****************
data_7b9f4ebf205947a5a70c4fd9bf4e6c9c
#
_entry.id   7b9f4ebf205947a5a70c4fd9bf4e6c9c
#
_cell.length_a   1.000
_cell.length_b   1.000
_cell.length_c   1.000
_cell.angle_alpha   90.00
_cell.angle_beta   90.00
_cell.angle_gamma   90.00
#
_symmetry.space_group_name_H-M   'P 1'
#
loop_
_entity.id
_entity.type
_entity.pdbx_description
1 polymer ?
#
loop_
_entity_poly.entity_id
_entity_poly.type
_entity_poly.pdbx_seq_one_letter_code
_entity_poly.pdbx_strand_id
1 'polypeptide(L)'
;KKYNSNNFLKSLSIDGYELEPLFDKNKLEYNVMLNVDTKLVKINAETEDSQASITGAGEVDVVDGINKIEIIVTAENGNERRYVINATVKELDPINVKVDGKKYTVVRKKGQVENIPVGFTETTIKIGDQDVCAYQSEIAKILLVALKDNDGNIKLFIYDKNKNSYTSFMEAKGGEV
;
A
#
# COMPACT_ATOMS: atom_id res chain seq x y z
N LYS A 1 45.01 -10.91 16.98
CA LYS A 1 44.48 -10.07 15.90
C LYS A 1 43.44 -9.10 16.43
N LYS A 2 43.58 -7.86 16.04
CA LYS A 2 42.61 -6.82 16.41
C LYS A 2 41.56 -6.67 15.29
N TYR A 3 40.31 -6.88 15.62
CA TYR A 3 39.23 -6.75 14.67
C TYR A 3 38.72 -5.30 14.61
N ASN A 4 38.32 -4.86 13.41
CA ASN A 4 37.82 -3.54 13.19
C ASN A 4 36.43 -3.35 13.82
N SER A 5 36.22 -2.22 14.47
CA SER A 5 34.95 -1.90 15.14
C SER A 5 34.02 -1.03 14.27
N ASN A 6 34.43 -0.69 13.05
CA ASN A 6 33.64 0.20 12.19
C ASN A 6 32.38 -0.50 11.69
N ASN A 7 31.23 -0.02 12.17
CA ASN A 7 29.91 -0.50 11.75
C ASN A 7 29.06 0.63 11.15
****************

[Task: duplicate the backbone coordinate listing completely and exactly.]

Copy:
data_7b9f4ebf205947a5a70c4fd9bf4e6c9c
#
_entry.id   7b9f4ebf205947a5a70c4fd9bf4e6c9c
#
_cell.length_a   1.000
_cell.length_b   1.000
_cell.length_c   1.000
_cell.angle_alpha   90.00
_cell.angle_beta   90.00
_cell.angle_gamma   90.00
#
_symmetry.space_group_name_H-M   'P 1'
#
loop_
_entity.id
_entity.type
_entity.pdbx_description
1 polymer ?
#
loop_
_entity_poly.entity_id
_entity_poly.type
_entity_poly.pdbx_seq_one_letter_code
_entity_poly.pdbx_strand_id
1 'polypeptide(L)'
;KKYNSNNFLKSLSIDGYELEPLFDKNKLEYNVMLNVDTKLVKINAETEDSQASITGAGEVDVVDGINKIEIIVTAENGNERRYVINATVKELDPINVKVDGKKYTVVRKKGQVENIPVGFTETTIKIGDQDVCAYQSEIAKILLVALKDNDGNIKLFIYDKNKNSYTSFMEAKGGEV
;
A
#
# COMPACT_ATOMS: atom_id res chain seq x y z
N LYS A 1 45.01 -10.91 16.98
CA LYS A 1 44.48 -10.07 15.90
C LYS A 1 43.44 -9.10 16.43
N LYS A 2 43.58 -7.86 16.04
CA LYS A 2 42.61 -6.82 16.41
C LYS A 2 41.56 -6.67 15.29
N TYR A 3 40.31 -6.88 15.62
CA TYR A 3 39.23 -6.75 14.67
C TYR A 3 38.72 -5.30 14.61
N ASN A 4 38.32 -4.86 13.41
CA ASN A 4 37.82 -3.54 13.19
C ASN A 4 36.43 -3.35 13.82
N SER A 5 36.22 -2.22 14.47
CA SER A 5 34.95 -1.90 15.14
C SER A 5 34.02 -1.03 14.27
N ASN A 6 34.43 -0.69 13.05
CA ASN A 6 33.64 0.20 12.19
C ASN A 6 32.38 -0.50 11.69
N ASN A 7 31.23 -0.02 12.17
CA ASN A 7 29.91 -0.50 11.75
C ASN A 7 29.06 0.63 11.15